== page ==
SCOBY Care - 3 Things That Should NEVER be Done to a Kombucha SCOBY

YEABUCHA SCOBY care

The key to good home brew kombucha is the health and quality of your mother culture-- the Symbiotic Culture of Bacteria and Yeast that we call SCOBY. It is a cellulose disc that makes the fermentation process happen turning your sweet tea into kombucha. Home brew kombucha is made with just three ingredients. That is why we think the quality of your sugar, tea, and SCOBY really matter. Unfortunately not all SCOBY sources are equal. We believe these living cultures should be grown with the highest quality ingredients and in a loving and positive environment to promote SCOBY health. Here are 3 promises of what we, the YEABUCHA Sisters, will NEVER to do our SCOBYs - and what you should promise to never do either! 

Never dehydrate a kombucha SCOBY. We all know what happens when living things become dehydrated- we don't perform well. This is not just the case with humans, but for SCOBYs as well. While the brew liquid will eventually rehydrate the SCOBY is definitely at a disadvantage. If the SCOBY is able to rally and produce kombucha, there is a greater chance that  it may eventually become moldy. The bacteria will most likely not be able to reproduce at the necessary rate needed to achieve balanced fermentation, leaving you with a brew that has too much yeast. The bacteria and yeast work in a symbiotic (remember the “S” in SCOBY) relationship that must maintain a proper balance of bacteria and yeast for a kombucha brew to be powerful and effective.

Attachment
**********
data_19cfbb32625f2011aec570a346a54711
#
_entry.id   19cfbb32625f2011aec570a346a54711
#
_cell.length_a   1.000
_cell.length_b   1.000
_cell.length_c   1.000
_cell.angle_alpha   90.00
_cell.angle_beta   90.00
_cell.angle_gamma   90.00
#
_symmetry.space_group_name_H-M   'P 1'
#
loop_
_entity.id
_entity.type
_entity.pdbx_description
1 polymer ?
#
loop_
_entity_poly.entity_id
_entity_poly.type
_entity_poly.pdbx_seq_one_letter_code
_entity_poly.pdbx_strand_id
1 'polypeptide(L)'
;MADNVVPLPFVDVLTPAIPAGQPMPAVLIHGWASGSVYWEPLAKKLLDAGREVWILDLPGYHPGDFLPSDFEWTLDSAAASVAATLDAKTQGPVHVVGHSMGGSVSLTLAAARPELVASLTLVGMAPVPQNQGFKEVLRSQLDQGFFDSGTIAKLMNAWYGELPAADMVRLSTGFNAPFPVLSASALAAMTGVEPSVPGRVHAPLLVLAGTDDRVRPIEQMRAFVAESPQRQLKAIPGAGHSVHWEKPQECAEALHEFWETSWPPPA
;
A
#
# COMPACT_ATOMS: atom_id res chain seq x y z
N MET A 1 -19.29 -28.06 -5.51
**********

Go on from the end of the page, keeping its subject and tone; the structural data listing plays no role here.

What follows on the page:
Never freeze or refrigerate a kombucha SCOBY. SCOBYs are at their best in warm temps, we find 75-80 grows the best SCOBYs. This living culture can be negatively impacted by extremely hot and cold temps. We recommend our brewers keep their brew no cooler than 64 degrees. Yes, we think the fridge is too cold for a SCOBY. When a SCOBY gets cold the bacteria go to sleep. Without bacteria the fermentation process cannot occur. The good bacteria in kombucha also provide a layer of protection to your brew and can protect it from mold.  

Never cut a kombucha SCOBY down into mini or test tube sized culture. The size of your SCOBY matters. Just like continuous brewing makes SCOBYs that are too big and speed up the fermentation process to much, small SCOBYs can slow down the fermentation process. It is next to impossible to get a healthy brew going with such a small SCOBY. The diameter of the SCOBY should be similar to the diameter of your brewing vessel.  A successful brew undergoes two processes: respiration (aerobic) & fermentation (anaerobic), and these occur naturally as oxygen goes from being readily available in the very beginning to the oxygen being cut off as the new layer of cellulose forms a seal at the top of the culture. A tiny SCOBY will not be able to grow a layer big enough to foster the beautiful symbiosis that is necessary to brew flavorful and powerful kombucha. 

Big beautiful SCOBY Hotel by YEABUCHA